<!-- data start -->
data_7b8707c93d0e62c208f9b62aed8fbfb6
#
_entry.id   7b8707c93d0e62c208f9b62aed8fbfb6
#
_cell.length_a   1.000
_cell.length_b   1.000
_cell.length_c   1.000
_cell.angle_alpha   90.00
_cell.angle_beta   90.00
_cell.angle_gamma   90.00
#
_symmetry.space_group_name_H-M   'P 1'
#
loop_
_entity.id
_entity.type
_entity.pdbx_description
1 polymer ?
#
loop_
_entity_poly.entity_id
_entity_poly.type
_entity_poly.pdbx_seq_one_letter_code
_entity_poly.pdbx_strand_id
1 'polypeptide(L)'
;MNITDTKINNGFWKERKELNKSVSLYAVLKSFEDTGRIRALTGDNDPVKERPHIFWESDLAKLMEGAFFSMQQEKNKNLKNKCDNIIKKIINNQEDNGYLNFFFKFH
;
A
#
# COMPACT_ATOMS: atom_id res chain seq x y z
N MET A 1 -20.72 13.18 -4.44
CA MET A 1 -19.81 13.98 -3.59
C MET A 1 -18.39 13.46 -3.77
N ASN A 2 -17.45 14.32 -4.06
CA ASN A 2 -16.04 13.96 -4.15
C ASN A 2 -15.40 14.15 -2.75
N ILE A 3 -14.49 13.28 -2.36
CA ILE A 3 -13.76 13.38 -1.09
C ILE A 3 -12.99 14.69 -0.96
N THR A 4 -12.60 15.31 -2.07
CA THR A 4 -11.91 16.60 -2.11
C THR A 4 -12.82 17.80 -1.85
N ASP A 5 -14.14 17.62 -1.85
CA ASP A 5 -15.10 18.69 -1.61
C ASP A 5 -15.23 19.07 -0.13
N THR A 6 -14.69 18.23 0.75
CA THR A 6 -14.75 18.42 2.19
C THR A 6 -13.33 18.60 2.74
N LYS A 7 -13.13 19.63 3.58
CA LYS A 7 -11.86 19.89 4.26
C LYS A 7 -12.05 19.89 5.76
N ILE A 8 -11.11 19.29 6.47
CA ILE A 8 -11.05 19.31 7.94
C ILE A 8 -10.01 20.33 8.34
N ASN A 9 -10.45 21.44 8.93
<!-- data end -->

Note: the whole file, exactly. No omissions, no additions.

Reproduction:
data_7b8707c93d0e62c208f9b62aed8fbfb6
#
_entry.id   7b8707c93d0e62c208f9b62aed8fbfb6
#
_cell.length_a   1.000
_cell.length_b   1.000
_cell.length_c   1.000
_cell.angle_alpha   90.00
_cell.angle_beta   90.00
_cell.angle_gamma   90.00
#
_symmetry.space_group_name_H-M   'P 1'
#
loop_
_entity.id
_entity.type
_entity.pdbx_description
1 polymer ?
#
loop_
_entity_poly.entity_id
_entity_poly.type
_entity_poly.pdbx_seq_one_letter_code
_entity_poly.pdbx_strand_id
1 'polypeptide(L)'
;MNITDTKINNGFWKERKELNKSVSLYAVLKSFEDTGRIRALTGDNDPVKERPHIFWESDLAKLMEGAFFSMQQEKNKNLKNKCDNIIKKIINNQEDNGYLNFFFKFH
;
A
#
# COMPACT_ATOMS: atom_id res chain seq x y z
N MET A 1 -20.72 13.18 -4.44
CA MET A 1 -19.81 13.98 -3.59
C MET A 1 -18.39 13.46 -3.77
N ASN A 2 -17.45 14.32 -4.06
CA ASN A 2 -16.04 13.96 -4.15
C ASN A 2 -15.40 14.15 -2.75
N ILE A 3 -14.49 13.28 -2.36
CA ILE A 3 -13.76 13.38 -1.09
C ILE A 3 -12.99 14.69 -0.96
N THR A 4 -12.60 15.31 -2.07
CA THR A 4 -11.91 16.60 -2.11
C THR A 4 -12.82 17.80 -1.85
N ASP A 5 -14.14 17.62 -1.85
CA ASP A 5 -15.10 18.69 -1.61
C ASP A 5 -15.23 19.07 -0.13
N THR A 6 -14.69 18.23 0.75
CA THR A 6 -14.75 18.42 2.19
C THR A 6 -13.33 18.60 2.74
N LYS A 7 -13.13 19.63 3.58
CA LYS A 7 -11.86 19.89 4.26
C LYS A 7 -12.05 19.89 5.76
N ILE A 8 -11.11 19.29 6.47
CA ILE A 8 -11.05 19.31 7.94
C ILE A 8 -10.01 20.33 8.34
N ASN A 9 -10.45 21.44 8.93